Core Team Charlotte Rogers is Associate Professor of Spanish in the department of Spanish, Italian, and Portuguese. Her research examines representations of the tropics in contemporary Latin American literature and culture, often with an ecocritical focus. Project: The Power of the Arts in the Hurricane Zone

Jonathan Cannon

Former Fellow Jonathan Cannon is the Blaine T. Phillips Distinguished Professor of Environmental Law at the University of Virginia School of Law, where he also serves as director of the law school’s environmental and land use law program.

Andrew Kahrl

Former Fellow Associate Professor of History and African American Studies Area of research: coastal land use, real estate development, and conservation in the 20th century US Project: “(Don’t) Drain the Swamp: Resort Development, Wetlands Protection, and the Politics of Growth on the Delmarva Peninsula”

Christopher Luna-Mega

Former Fellow Christopher Luna-Mega is a composer and improviser. Born in the United States and raised in Mexico City, he studied Composition at the Universidad Nacional Autónoma de México –UNAM (B.M.) and Mills College (M.A.), as well as Film/Communication Theory at the Universidad Iberoamericana –UIA, Mexico City (B.A.).

Eli Stine

Former Fellow Eli Stine is a composer, programmer, and educator. Stine is currently a Visiting Assistant Professor at Oberlin Conservatory. Project: Coastal Soundscapes and Oyster Reef Health

Martin Volaric

Former Fellow My PhD research focuses on the oxygen metabolism and hydrodynamics of intertidal ecosystems on the Virginia coast, particularly oyster reefs. Project: Coastal Soundscapes and Oyster Reef Health

Kathleen King

Core Team Kathleen King is a  graduate student in Critical and Comparative Studies in Music at the University of Virginia. Project: Soundscapes of Restoration.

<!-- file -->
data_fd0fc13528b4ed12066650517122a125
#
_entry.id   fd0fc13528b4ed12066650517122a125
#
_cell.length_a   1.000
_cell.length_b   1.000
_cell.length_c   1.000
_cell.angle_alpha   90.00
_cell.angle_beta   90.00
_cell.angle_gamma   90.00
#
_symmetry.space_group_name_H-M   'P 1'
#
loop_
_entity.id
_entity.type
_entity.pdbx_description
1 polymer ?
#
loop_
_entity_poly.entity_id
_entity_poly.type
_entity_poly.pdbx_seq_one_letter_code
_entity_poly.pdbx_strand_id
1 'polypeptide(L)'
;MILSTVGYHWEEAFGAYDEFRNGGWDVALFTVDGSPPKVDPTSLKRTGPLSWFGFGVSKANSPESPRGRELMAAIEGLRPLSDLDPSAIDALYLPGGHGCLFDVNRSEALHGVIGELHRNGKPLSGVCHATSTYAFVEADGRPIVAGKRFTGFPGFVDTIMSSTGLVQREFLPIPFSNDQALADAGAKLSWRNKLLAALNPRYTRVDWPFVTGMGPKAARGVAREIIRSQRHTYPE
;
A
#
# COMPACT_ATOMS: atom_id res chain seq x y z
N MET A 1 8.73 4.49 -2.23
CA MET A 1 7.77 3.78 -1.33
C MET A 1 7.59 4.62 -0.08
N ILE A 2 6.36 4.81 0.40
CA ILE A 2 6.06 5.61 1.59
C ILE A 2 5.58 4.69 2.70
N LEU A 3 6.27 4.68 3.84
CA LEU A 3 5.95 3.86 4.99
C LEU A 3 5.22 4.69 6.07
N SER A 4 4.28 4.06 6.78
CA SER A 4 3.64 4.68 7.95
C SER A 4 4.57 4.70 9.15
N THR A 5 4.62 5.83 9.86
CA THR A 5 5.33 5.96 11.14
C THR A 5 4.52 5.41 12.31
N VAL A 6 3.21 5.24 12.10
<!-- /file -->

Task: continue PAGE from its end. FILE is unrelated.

Why call our project a conservatory?

The CFC is a member of the North American Environmental Humanities Observatory. We pivot from the ocular metaphor of the observatory to the aural metaphor of conservatory in order to emphasize our focus on listening. Sharing a semantic root with “conservation,” a conservatory usually means a school of music or a greenhouse. The Coastal Futures Conservatory draws on all meanings: a school of music that teaches participants how to listen to and compose with the living world, a school of science that connects conservation with culture, and a school of living that cultivates a wide range of cultural capacities to respond to changing Earth.

What does it mean to listen for coastal futures?

Listening is a form of inquiry that can immerse hearers in a living environment and connect people across boundaries. The Conservatory organizes collaborative inquiry around listening in three ways:

  • to environmental sound through field recordings and designed listening stations
  • to the sciences of coastal change, by sonifying data, composing with it, and creating public events in which audiences can interact with research
  • to one another, across disciplines and cultures, as we seek to understand coastal futures from multiple ways of knowing

Thanks to Max Castorani (Assistant Professor of Environmental Sciences at UVA) for the drone photography of the Virginia Coastal Reserve.

Coastal Conservatory